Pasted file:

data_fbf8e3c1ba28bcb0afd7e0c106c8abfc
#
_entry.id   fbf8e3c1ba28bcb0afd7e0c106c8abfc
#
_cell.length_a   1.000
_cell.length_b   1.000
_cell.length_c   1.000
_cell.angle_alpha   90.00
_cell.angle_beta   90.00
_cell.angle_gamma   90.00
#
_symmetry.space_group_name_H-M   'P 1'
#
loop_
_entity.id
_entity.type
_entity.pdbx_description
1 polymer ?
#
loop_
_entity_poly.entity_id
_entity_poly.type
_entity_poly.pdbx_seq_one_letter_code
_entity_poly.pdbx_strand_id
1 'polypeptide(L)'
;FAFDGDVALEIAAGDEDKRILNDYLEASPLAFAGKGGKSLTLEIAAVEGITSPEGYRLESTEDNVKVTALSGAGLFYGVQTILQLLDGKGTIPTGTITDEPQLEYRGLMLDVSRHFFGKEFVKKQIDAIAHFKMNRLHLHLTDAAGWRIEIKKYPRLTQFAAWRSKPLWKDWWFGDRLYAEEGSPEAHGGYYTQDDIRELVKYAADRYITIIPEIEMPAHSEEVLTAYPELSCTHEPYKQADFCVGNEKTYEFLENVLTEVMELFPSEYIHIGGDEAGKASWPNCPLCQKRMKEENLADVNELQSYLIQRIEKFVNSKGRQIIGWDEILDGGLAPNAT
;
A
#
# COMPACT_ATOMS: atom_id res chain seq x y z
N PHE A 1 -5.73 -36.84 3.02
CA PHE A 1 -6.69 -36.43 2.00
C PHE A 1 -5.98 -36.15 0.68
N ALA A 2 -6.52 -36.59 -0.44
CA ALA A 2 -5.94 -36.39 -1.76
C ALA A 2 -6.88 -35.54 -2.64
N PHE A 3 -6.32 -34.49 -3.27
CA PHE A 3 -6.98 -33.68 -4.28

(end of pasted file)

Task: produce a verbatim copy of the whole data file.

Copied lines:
data_fbf8e3c1ba28bcb0afd7e0c106c8abfc
#
_entry.id   fbf8e3c1ba28bcb0afd7e0c106c8abfc
#
_cell.length_a   1.000
_cell.length_b   1.000
_cell.length_c   1.000
_cell.angle_alpha   90.00
_cell.angle_beta   90.00
_cell.angle_gamma   90.00
#
_symmetry.space_group_name_H-M   'P 1'
#
loop_
_entity.id
_entity.type
_entity.pdbx_description
1 polymer ?
#
loop_
_entity_poly.entity_id
_entity_poly.type
_entity_poly.pdbx_seq_one_letter_code
_entity_poly.pdbx_strand_id
1 'polypeptide(L)'
;FAFDGDVALEIAAGDEDKRILNDYLEASPLAFAGKGGKSLTLEIAAVEGITSPEGYRLESTEDNVKVTALSGAGLFYGVQTILQLLDGKGTIPTGTITDEPQLEYRGLMLDVSRHFFGKEFVKKQIDAIAHFKMNRLHLHLTDAAGWRIEIKKYPRLTQFAAWRSKPLWKDWWFGDRLYAEEGSPEAHGGYYTQDDIRELVKYAADRYITIIPEIEMPAHSEEVLTAYPELSCTHEPYKQADFCVGNEKTYEFLENVLTEVMELFPSEYIHIGGDEAGKASWPNCPLCQKRMKEENLADVNELQSYLIQRIEKFVNSKGRQIIGWDEILDGGLAPNAT
;
A
#
# COMPACT_ATOMS: atom_id res chain seq x y z
N PHE A 1 -5.73 -36.84 3.02
CA PHE A 1 -6.69 -36.43 2.00
C PHE A 1 -5.98 -36.15 0.68
N ALA A 2 -6.52 -36.59 -0.44
CA ALA A 2 -5.94 -36.39 -1.76
C ALA A 2 -6.88 -35.54 -2.64
N PHE A 3 -6.32 -34.49 -3.27
CA PHE A 3 -6.98 -33.68 -4.28